Education Minister Tu Cheng-shen stressed yesterday that the Ministry of Education had not adjusted its proposal to invest NT$50 billion over five years in the nation's top universities, despite fears that it had done so only after a protest by National Chung Cheng University last year.
The Legislature's Education and Culture Committee approved the first-year funds on December 28 last year, and the MOE is expected to invest NT$9.8 billion in 12 universities this year.
Opposition Kuomintang Chairman Ma Jing-jeou on Friday night said opposition parties would continue to support the MOE's project to help Taiwanese universities become world class, after meeting with Vice President Annette Lu (呂秀蓮) in a conference of more than 100 Harvard University alumni.
The MOE's aims are, firstly, to have a Taiwan university become one of the top 100 universities in the world within 10 years and, secondly, to ensure 10 domestic university departments or research centers become the best in their fields in Asia.
Twenty-nine universities applied to receive a share of the funds. The field was then narrowed down to 17 after primary selection rounds, and then to 12 after the final round.
But not everyone was happy with the selection process and, on December 19 last year, secretary-general of National Chung Cheng University, Michael S. Chen, launched a hunger strike in front of the MOE to protest against what he felt was a questionable process of fund distribution.
Chen complained that although National Chung Cheng University was one of Taiwan's top universities, it had failed to make it past the first round of the selection process.
Because the process was deemed insufficiently transparent and it was perceived that the MOE had not explained its standards of review clearly enough, lawmakers decided to freeze the project's budget.
However, after the MOE submitted reports clarifying the standards for review, the Legislature approved the first-year fund.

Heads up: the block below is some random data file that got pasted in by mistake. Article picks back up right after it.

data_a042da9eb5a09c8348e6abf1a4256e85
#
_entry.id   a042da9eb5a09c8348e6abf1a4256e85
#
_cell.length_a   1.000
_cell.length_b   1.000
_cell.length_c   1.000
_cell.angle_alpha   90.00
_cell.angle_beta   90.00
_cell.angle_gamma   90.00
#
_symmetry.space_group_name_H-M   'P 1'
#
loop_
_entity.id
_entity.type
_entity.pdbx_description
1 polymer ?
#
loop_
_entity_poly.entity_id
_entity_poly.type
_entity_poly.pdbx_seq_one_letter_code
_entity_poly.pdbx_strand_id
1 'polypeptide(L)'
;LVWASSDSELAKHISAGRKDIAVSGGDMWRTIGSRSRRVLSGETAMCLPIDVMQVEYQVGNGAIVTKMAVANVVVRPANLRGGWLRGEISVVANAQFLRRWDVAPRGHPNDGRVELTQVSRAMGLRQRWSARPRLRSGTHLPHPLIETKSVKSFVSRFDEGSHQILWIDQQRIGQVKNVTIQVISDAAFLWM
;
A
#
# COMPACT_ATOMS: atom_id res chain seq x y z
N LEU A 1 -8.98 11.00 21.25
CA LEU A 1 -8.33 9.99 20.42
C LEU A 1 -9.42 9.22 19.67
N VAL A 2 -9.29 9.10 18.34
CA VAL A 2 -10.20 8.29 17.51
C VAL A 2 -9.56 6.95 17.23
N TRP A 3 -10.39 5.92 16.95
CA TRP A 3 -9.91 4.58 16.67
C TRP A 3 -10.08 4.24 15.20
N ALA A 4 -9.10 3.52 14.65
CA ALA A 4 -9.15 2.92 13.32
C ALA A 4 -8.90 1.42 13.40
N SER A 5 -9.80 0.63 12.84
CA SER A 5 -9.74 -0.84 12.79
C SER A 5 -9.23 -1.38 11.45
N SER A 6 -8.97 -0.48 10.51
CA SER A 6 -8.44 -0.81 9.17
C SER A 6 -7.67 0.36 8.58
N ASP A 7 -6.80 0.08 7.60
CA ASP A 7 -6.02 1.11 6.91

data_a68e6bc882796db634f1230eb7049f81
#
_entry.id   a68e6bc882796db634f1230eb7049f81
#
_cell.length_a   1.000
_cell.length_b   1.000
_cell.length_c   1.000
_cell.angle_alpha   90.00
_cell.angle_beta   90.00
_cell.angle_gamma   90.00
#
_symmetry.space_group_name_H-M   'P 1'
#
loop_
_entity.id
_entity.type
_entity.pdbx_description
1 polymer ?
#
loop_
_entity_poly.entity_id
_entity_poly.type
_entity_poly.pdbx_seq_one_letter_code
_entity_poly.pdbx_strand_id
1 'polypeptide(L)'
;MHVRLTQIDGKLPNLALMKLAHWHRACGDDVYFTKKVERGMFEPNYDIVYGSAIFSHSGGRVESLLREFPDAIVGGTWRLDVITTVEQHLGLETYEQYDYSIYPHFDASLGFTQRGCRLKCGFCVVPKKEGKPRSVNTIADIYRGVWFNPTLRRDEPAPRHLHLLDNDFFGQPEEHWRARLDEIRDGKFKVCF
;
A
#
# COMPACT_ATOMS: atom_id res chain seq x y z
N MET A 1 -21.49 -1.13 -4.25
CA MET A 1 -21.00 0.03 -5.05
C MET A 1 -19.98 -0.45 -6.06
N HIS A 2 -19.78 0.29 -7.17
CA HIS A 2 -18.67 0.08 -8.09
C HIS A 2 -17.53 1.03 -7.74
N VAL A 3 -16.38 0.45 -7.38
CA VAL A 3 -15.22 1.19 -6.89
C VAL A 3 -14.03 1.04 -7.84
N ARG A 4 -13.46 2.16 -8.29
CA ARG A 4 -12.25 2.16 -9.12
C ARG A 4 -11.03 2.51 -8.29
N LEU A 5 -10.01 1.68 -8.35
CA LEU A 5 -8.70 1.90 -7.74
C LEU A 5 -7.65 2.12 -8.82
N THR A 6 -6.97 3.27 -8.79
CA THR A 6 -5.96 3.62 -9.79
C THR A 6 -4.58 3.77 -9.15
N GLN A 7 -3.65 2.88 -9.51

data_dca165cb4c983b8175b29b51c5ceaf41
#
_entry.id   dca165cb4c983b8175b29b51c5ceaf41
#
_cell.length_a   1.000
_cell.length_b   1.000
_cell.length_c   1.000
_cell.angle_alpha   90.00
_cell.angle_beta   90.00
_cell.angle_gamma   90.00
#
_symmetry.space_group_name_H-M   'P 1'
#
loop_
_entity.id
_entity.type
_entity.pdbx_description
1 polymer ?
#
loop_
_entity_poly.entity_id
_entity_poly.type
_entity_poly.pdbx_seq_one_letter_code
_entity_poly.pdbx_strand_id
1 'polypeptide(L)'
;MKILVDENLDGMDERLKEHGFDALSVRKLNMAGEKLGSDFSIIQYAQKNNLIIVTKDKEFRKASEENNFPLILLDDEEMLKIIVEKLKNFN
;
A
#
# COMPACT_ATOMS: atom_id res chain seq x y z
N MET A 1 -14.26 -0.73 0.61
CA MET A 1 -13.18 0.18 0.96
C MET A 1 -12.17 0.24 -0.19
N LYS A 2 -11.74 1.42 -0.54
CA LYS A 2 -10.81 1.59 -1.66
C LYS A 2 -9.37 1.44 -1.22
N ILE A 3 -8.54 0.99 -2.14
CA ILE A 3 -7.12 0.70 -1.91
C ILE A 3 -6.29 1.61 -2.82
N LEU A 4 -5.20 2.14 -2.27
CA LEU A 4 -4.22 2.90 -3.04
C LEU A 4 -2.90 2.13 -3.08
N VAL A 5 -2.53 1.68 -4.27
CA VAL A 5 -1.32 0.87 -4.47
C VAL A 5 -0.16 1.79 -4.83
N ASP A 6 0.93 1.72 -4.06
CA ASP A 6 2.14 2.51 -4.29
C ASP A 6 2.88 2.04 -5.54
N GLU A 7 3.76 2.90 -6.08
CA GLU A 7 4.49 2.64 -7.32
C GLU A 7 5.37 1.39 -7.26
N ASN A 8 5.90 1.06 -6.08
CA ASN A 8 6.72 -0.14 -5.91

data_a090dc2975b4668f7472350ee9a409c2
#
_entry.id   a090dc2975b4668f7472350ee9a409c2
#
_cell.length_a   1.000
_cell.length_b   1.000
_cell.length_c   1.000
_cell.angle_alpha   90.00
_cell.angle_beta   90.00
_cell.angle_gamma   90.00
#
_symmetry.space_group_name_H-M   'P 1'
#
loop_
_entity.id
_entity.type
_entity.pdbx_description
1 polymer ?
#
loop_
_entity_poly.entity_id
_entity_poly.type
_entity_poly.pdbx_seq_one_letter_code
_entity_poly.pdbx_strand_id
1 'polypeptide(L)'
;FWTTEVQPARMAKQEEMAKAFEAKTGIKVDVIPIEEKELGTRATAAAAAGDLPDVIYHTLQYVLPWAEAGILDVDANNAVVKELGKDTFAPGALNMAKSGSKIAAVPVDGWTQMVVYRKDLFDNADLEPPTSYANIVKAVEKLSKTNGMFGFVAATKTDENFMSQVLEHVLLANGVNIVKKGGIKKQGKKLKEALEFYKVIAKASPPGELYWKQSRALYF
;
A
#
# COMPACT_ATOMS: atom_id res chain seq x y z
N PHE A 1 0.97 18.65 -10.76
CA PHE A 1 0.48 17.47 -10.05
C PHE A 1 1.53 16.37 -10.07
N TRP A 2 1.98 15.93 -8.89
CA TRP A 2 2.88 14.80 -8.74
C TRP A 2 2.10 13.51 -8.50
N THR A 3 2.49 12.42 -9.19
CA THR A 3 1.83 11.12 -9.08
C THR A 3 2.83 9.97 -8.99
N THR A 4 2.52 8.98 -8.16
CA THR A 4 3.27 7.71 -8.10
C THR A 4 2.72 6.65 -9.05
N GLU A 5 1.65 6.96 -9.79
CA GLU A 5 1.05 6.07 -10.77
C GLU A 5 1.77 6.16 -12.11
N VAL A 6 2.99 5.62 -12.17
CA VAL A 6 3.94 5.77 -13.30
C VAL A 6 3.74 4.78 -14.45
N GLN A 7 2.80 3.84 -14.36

But People First Party Legislator Lee Yong-ping (李永萍) said lawmakers had requested that the MOE submit another report to re-examine the matter by the end of the legislative session slated for January 13 and that there was still a chance that the Legislature would reverse its decision and pass the list of the 12 universities.
On Friday, Lu expressed fears that the MOE had changed its policy over the investment project after the National Chung Cheng University protest.
She expressed the hope that the MOE would follow its original investment plan and stick with the top universities.
However, Minister Tu said the MOE had not been affected by the National Chung Cheng University protest and had not adjusted its original plan.
He further denied that the investment was a short-term plan and said that the MOE would continue to invest funds in higher education every five-years in order to help develop world-class universities in Taiwan.
Meanwhile, KMT Chairman Ma said the KMT would continue to back the MOE's investment plan even if it appeared that there was not enough time and money to complete the project.
Ma compared the project with similar ones in other advanced countries, citing the Japanese government's solid investment in institutes of higher learning in an attempt to produce Nobel Prize winners.